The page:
The Broad houses 2,000 works collected over a 50 year period by Eli and Edythe Broad who are among our modern day Medici’s, patrons of the contemporary art world. Of special interest is knowing only 10% of their collection is on view at any given time and the rest are held in ‘The Vault’. More on that later.
Since the beginning of time, well at least the Paleolithic period, man has expressed himself through painting. The Lascaux ‘Cave’ paintings in the Dordogne region of Southwest France is proof of that.
Without the support of major patrons, most of what we know today as great art (I refer to all art forms) would be lost or never would have come into being. The question arises then not so much what drives men to create but what drives some to collect and not just collect a few works but become a modern day Lorenzo de Medici, the Magnificent, called by Machiavelli the ‘greatest patron of all.’ The Broad collection while quite extensive might be outdone by Herb & Dorthy (Vogel) postal worker & librarian who crammed their 1 bedroom apartment in N.Y.C. with 4,000 Minimalist & Conceptual art pieces all on a postal workers salary! Their collection is now housed in The National Gallery of Art. All this is quite something to think about and you might be interested in seeing the documentary on ‘Herb and Dorothy’.
Back to The Broad. Although the museum visit is free, ticketing can be problematic as you have to reserve quite a bit ahead and invariably stand in line for your entry time. The current exhibits on the main floor are ‘Creature’ with the largest piece being Thomas Houseago’s ‘Giant Figure-Cyclops’ which you can partially see in the photo below. Another is Yayoi Kusama’s ‘Infinity Mirrored Room’ which you have to line up again for in order to get a time to view. (Only one person allowed in the room at a time.)
An escalator travels upwards to the third floor gallery where first you enter the ‘Tulip Room’. As you ascend, you have no idea that you’re passing through ‘The Vault’. More on that later.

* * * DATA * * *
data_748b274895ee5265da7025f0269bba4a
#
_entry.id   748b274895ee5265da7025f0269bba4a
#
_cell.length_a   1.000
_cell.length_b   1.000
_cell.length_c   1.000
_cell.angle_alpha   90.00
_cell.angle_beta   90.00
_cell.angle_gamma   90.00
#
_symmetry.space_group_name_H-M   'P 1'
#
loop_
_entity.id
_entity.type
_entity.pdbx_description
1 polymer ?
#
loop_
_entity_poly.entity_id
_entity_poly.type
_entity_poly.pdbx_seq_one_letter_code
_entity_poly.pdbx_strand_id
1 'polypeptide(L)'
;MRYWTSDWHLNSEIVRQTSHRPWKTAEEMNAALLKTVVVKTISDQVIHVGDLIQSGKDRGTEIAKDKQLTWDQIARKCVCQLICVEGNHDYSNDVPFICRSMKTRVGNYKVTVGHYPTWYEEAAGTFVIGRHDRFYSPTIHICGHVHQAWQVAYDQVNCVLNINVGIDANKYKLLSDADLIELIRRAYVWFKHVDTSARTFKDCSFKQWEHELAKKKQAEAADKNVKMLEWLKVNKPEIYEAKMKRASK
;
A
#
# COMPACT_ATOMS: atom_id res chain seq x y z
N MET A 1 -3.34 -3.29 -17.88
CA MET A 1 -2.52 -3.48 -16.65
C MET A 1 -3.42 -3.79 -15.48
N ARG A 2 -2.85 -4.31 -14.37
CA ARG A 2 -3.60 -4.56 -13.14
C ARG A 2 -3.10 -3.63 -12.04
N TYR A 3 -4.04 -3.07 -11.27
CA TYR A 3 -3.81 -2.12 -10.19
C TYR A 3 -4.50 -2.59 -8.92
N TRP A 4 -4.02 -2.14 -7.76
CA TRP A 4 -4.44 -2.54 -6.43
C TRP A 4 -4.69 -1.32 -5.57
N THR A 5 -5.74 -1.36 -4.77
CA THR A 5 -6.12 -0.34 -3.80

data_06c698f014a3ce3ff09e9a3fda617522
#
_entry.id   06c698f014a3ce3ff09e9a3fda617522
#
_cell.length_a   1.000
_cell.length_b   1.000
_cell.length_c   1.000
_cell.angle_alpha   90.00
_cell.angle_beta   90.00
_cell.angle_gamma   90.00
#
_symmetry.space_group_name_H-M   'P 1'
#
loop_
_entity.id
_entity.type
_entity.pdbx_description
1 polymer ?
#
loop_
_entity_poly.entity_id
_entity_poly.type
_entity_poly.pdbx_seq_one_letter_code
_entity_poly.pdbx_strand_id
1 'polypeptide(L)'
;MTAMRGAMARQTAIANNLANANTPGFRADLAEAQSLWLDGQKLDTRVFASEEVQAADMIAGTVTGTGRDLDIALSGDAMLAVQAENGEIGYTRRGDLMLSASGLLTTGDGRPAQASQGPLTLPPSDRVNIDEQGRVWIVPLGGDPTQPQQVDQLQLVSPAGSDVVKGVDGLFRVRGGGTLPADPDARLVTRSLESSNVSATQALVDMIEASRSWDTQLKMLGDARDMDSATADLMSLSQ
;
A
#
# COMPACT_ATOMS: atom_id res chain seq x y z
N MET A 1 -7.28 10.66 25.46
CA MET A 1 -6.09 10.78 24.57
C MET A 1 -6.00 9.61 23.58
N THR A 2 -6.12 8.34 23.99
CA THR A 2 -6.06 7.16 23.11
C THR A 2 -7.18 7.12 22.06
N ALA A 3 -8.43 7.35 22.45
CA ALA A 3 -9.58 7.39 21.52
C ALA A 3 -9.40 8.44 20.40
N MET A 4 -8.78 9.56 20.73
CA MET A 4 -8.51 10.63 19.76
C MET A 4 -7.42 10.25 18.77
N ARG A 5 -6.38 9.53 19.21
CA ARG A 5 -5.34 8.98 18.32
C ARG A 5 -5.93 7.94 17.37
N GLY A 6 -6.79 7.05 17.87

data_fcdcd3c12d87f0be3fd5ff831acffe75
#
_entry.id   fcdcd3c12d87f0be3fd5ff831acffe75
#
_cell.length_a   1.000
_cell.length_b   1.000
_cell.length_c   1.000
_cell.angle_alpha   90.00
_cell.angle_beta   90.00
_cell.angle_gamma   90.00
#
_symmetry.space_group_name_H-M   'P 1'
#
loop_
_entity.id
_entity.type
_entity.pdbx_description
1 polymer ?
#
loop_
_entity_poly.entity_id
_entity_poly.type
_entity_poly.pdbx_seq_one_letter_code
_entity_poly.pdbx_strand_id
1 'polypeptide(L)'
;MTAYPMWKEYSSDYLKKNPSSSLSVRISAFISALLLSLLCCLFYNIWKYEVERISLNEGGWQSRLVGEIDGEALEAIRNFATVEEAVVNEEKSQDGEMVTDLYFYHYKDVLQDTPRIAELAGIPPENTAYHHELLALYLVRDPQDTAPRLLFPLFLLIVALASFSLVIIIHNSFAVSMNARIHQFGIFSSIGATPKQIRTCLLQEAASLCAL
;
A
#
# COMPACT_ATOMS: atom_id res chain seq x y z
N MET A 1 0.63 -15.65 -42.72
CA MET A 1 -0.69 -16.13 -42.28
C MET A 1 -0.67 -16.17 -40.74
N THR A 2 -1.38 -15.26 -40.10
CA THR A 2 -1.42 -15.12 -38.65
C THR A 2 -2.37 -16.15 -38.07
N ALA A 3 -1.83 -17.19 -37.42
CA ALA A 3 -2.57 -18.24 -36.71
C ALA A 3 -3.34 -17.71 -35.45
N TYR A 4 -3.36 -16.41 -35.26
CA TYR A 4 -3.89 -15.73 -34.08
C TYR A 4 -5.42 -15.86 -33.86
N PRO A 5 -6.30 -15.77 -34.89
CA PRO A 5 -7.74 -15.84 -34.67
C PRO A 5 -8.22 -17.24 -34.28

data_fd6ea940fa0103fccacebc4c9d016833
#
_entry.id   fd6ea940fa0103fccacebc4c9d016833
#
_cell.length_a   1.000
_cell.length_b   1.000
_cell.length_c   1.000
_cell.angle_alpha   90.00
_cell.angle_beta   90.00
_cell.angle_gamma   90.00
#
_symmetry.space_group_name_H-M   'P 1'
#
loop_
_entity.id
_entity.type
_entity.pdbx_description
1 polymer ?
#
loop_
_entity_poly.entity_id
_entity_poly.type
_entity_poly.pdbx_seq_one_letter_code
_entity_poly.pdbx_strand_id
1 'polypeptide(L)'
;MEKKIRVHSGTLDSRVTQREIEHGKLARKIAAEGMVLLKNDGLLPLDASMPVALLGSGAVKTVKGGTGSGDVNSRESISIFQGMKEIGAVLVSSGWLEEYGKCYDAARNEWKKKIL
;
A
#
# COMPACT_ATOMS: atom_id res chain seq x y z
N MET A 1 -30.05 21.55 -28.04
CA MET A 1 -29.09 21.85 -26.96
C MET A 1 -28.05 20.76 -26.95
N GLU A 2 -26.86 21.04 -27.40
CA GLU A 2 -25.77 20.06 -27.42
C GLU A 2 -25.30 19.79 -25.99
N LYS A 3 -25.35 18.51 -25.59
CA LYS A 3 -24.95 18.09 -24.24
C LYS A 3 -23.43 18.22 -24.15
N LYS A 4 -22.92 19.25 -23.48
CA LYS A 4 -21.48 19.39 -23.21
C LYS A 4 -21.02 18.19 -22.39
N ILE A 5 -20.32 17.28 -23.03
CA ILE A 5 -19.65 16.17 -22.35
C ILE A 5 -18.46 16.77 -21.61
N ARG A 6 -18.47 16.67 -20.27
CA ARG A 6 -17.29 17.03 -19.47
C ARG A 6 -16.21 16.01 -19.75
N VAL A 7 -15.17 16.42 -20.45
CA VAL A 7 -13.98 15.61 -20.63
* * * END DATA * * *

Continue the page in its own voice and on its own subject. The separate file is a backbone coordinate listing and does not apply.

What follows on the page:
I was taken by this Barbara Kruger work, ‘You are a Very Special Person’ because of the text that I want to shout out to everyone!
Now this Conceptual piece by Jenny Holtzer, ‘Inflammatory Essays, 1979-82 is huge. Offset posters on vertical rows of colored paper, each repeating the text from top to bottom of its row. You may find it interesting, depressing, truthful, shocking or just as it’s title, ‘inflammatory’! You be the judge.
On to Jeff Koons…..
A dog is a dog or something like that. Draw your own conclusions.
Actually the architecture of The Broad is an artwork in and of itself!
You may remember I call student Monica my Cy Twombly and wouldn’t dare to change a bit of her amazing style. However, the works of Twombly that I have responded to in the past were absent here.
Marsha is not only a patron of the arts but also a well respected docent in Chicago. Here she ponders the famous Jasper Johns ‘Flag’.
John Baldessari is in the ‘Sol LeWitt’ school of thought. Just give detailed instructions and have someone else create the work. Hmmmmm...
If you take the stairs down to the first level you’ll find you are in the center of ‘The Vault’ where there are two levels of windows through which you can view the vast collection in storage.
If you’re still on the fence about Conceptual Art I have a wonderful book to recommend. ‘ART and PHYSICS: Parallel Visions in Space, Time & Light’ by Leonard Schlain. Dr. Schlain develops the theory that artists in their time are prophetic and builds a strong case for that idea.
From The New York Times Book Review: “In eighteen years as an art critic I have not encountered more provocative, insightful writing about art."
Another must read if you have a mountain of time and a colored marker is, 'THE VOICES OF SILENCE' by André Malraux. (Translated by Stuart Gilbert)
Ah, this looks pretty ‘conceptual’. I wish I had taken a photo of the 100-year-old Barouni olive trees on the plaza next to the Broad. So magnificent!
We’re hungry! 'Otium Restaurant' is right outside but I must give you fair warning. Although the food is wonderful they ran out of just about everything we wanted to order.
Oh well, we managed to sustain life.
On to the music! Carol invited me to a lecture by James Robinson, the Director of the opera ‘Abduction From the Seraglio’ which opened Saturday evening. It was held at The California Club and as we were driving there we were so hungry and started dreaming about the clubs yummy meatballs. As soon as we walked in a young woman approached us with a tray of….wait for it….meatballs!
Sated we moved on to the discussion.
James Robinson, Director of ’The Abduction From the Seraglio’, speaking with Christopher Koelsch, Pres/CEO LA Opera
Thank you dear Carol for a fun, informative evening!
Next day the Final Dress Rehearsal for 'The Abduction From the Seraglio’.
I invited Amy to go with me and as usual, this is about as close to photographing her as I can get……Talk to the hand! She’s holding the Production notes & synopsis.
Time for the Bella Voce Society Dinner…...
At the Bella Voce Society dinner I sat next to Ellen Sondheim, quite possibly the sweetest woman in the entire world…make that the universe! She is so in love with husband Harry that they acted like honeymooners. It was a joy to be with them!
I wish you great joy in every precious moment!